The Ark Of Lilburn: Review

The Ark Of Lilburn: Review

Somewhere in Georgia, there lays a large boat that was built inside the building as a testament to what could be achieved. There are problems with its existence though, mainly those being that the boat is 200 miles from sea and Porter Steel Inc conducts its business in there and they’re running out of space.

So, the time has come to finally remove the ship from the bottle and to try and get it where it needs to be. It’s just a case of whose ideas will float best, Cole’s or his father Lowe’s.



The Ark of Lilburn is a documentary about a large boat built in the most unlikely of places that has had its time. Partnering father and son, the documentary is also about the relationship between Cole and his father and the many and varied differences that they have. Everything from personal issues to the generation gap is driving them apart, but their shared goal is what could bring them together.

There’s also the case of Pat, the owner of a house moving company that Cole employs in order to get the boat moving. Derisibly called ‘ponytail’ by some of the older members of the Porter Steel crew, he may turn out to be an even bigger wedge in the divide on how to make the impossible happen.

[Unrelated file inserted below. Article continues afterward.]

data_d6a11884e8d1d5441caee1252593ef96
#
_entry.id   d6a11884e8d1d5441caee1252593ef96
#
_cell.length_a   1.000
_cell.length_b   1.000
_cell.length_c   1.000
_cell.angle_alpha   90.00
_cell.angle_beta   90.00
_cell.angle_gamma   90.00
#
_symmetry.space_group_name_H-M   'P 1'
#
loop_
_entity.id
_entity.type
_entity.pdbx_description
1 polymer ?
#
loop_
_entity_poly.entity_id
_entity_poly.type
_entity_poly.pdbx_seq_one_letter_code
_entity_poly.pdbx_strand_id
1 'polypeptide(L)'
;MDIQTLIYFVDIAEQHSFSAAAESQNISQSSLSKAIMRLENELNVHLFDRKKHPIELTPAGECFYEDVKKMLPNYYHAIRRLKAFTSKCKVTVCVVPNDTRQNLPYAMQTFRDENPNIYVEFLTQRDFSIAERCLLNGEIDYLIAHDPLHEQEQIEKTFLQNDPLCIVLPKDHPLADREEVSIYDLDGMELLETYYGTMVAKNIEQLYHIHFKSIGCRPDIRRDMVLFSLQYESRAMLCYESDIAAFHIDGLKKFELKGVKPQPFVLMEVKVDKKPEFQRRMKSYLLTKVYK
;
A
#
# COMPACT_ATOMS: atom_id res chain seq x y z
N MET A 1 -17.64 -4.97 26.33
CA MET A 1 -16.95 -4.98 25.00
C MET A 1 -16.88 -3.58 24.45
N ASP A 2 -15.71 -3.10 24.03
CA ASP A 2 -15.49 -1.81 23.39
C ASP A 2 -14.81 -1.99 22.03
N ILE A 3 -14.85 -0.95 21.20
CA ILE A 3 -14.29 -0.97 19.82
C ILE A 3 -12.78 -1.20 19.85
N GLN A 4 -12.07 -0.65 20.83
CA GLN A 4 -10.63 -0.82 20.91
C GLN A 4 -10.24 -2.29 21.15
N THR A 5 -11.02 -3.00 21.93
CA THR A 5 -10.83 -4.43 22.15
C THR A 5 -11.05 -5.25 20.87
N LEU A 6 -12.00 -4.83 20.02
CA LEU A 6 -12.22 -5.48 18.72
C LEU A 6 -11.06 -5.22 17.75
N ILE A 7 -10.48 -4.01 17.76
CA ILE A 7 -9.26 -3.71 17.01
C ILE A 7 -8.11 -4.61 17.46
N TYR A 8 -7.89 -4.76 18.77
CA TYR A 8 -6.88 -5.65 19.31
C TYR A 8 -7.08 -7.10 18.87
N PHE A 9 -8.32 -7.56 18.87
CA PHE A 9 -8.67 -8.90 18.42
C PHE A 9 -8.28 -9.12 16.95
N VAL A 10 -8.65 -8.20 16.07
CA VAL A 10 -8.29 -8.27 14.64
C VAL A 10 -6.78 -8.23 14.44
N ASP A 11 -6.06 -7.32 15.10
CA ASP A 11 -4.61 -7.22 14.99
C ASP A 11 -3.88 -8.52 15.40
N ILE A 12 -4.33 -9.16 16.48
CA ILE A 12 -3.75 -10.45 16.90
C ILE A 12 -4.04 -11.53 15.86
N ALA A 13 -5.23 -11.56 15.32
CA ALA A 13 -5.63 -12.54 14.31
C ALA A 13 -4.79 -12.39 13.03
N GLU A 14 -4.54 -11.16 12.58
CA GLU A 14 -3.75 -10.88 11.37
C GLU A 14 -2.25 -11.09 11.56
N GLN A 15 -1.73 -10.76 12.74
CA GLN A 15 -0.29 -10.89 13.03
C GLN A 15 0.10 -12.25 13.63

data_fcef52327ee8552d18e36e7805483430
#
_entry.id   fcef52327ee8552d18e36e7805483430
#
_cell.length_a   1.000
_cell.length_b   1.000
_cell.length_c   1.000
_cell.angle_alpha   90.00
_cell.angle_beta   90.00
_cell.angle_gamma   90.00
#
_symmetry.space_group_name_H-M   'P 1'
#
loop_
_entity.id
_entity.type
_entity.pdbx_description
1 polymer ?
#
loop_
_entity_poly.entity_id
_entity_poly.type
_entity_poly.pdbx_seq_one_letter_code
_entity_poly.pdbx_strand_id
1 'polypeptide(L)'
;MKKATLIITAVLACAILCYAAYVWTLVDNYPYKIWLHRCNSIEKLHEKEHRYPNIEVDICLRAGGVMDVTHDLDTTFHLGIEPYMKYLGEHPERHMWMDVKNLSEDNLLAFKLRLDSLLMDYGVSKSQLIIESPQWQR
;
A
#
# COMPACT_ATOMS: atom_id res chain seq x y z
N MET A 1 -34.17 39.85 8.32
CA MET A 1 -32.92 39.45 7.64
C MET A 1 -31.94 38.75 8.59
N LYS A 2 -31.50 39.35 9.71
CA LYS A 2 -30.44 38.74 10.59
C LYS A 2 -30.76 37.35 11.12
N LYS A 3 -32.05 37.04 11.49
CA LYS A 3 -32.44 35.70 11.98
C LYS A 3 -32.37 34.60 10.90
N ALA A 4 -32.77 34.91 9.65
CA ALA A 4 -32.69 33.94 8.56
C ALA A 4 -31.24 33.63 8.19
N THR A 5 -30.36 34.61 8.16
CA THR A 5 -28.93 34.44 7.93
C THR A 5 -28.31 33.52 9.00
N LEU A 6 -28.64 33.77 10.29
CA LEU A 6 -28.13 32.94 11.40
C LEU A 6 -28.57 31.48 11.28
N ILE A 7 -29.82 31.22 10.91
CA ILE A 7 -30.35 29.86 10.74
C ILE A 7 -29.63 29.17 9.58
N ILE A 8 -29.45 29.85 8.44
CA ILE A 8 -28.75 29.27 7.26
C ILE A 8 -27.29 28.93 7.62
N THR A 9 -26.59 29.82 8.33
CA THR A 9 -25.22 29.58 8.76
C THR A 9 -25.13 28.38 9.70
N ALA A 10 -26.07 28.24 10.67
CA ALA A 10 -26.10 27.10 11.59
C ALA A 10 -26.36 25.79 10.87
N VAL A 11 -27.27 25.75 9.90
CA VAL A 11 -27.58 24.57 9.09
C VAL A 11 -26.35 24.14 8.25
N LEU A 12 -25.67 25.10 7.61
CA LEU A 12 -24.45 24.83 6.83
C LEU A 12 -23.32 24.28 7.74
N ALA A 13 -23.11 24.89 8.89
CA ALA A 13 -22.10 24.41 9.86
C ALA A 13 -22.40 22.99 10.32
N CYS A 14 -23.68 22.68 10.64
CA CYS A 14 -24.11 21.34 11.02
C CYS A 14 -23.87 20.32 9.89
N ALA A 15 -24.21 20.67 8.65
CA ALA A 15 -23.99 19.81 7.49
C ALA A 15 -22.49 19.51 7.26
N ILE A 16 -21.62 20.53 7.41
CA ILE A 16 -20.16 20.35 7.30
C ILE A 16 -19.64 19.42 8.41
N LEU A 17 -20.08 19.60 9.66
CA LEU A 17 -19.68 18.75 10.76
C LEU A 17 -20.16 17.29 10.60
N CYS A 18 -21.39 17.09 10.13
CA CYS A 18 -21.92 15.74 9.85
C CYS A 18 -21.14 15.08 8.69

The documentary itself talks a little about the company and the hard times they’ve been through and the relationship between father and son. However, the bulk of it is taken up by actually moving the boat from its home.

This is something which may disappoint people looking for a heart-warming story of a father and son reaching a common goal. Although it may delight audiences who love watching those shows where moving large vehicles is the focus. Also, for those not too interested in how they are going to move the boat out of the building, there’s plenty of music to keep them entertained.

Unfortunately, this feels like a way to make it more interesting than it is though. A moment that’s particularly highlighted by copywrite friendly Mission: Impossible music being played over some men shooting explosives in a lake for some reason. At the end the family achieve their goal and there are some funny and warm moments along the way, but a little more balance between engineering and family moments would have helped.


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Joel found out that he had a talent for absorbing film trivia at a young age. Ever since then he has probably watched more films than the average human being, not because he has no filter but because it’s one of the most enjoyable, fulfilling and enriching experiences that a person can have. He also has a weak spot for bad sci-fi/horror movies because he is a huge geek and doesn’t care who knows it.

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